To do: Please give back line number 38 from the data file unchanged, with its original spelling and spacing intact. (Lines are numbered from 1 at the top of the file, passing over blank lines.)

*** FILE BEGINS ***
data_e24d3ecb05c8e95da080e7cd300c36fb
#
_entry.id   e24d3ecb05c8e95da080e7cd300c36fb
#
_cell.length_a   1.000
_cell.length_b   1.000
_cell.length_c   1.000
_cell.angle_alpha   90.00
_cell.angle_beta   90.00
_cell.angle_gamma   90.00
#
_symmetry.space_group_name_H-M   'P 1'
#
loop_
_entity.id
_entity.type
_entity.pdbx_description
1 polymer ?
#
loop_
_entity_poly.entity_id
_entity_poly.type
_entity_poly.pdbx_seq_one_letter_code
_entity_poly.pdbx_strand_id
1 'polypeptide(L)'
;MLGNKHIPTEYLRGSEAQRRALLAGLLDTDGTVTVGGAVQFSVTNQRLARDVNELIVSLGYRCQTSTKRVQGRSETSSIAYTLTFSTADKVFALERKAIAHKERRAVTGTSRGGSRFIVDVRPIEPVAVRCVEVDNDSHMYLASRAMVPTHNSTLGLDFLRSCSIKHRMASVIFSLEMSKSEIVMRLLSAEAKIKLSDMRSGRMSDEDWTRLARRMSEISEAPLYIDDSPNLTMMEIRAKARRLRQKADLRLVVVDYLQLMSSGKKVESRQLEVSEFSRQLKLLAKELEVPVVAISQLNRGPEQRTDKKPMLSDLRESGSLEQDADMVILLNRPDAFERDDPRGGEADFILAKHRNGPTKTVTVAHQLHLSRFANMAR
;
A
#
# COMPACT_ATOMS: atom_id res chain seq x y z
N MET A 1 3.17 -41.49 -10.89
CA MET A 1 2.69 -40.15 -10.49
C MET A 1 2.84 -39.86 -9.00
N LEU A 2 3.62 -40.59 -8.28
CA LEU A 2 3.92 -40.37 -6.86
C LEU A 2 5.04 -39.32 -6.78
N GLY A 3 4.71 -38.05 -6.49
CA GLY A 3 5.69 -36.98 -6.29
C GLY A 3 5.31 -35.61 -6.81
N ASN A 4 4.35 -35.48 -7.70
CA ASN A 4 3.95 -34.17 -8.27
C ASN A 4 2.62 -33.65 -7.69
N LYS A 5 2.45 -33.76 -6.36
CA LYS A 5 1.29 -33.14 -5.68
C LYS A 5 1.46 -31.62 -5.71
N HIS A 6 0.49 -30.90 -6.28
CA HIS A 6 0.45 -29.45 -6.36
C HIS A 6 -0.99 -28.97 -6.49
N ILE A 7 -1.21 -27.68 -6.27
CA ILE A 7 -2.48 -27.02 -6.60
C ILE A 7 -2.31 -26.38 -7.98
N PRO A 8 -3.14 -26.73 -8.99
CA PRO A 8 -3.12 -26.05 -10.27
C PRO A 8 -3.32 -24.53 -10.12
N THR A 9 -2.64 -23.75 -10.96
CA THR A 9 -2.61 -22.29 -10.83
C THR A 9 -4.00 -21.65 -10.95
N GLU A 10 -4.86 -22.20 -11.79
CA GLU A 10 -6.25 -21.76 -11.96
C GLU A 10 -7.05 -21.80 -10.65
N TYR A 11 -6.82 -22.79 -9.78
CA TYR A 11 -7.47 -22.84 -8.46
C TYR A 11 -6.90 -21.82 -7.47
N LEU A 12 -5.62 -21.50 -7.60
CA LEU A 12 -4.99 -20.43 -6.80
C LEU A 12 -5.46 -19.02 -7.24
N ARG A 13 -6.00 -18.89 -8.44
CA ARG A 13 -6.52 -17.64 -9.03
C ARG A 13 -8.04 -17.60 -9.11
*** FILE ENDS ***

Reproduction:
CA GLY A 3 5.69 -36.98 -6.29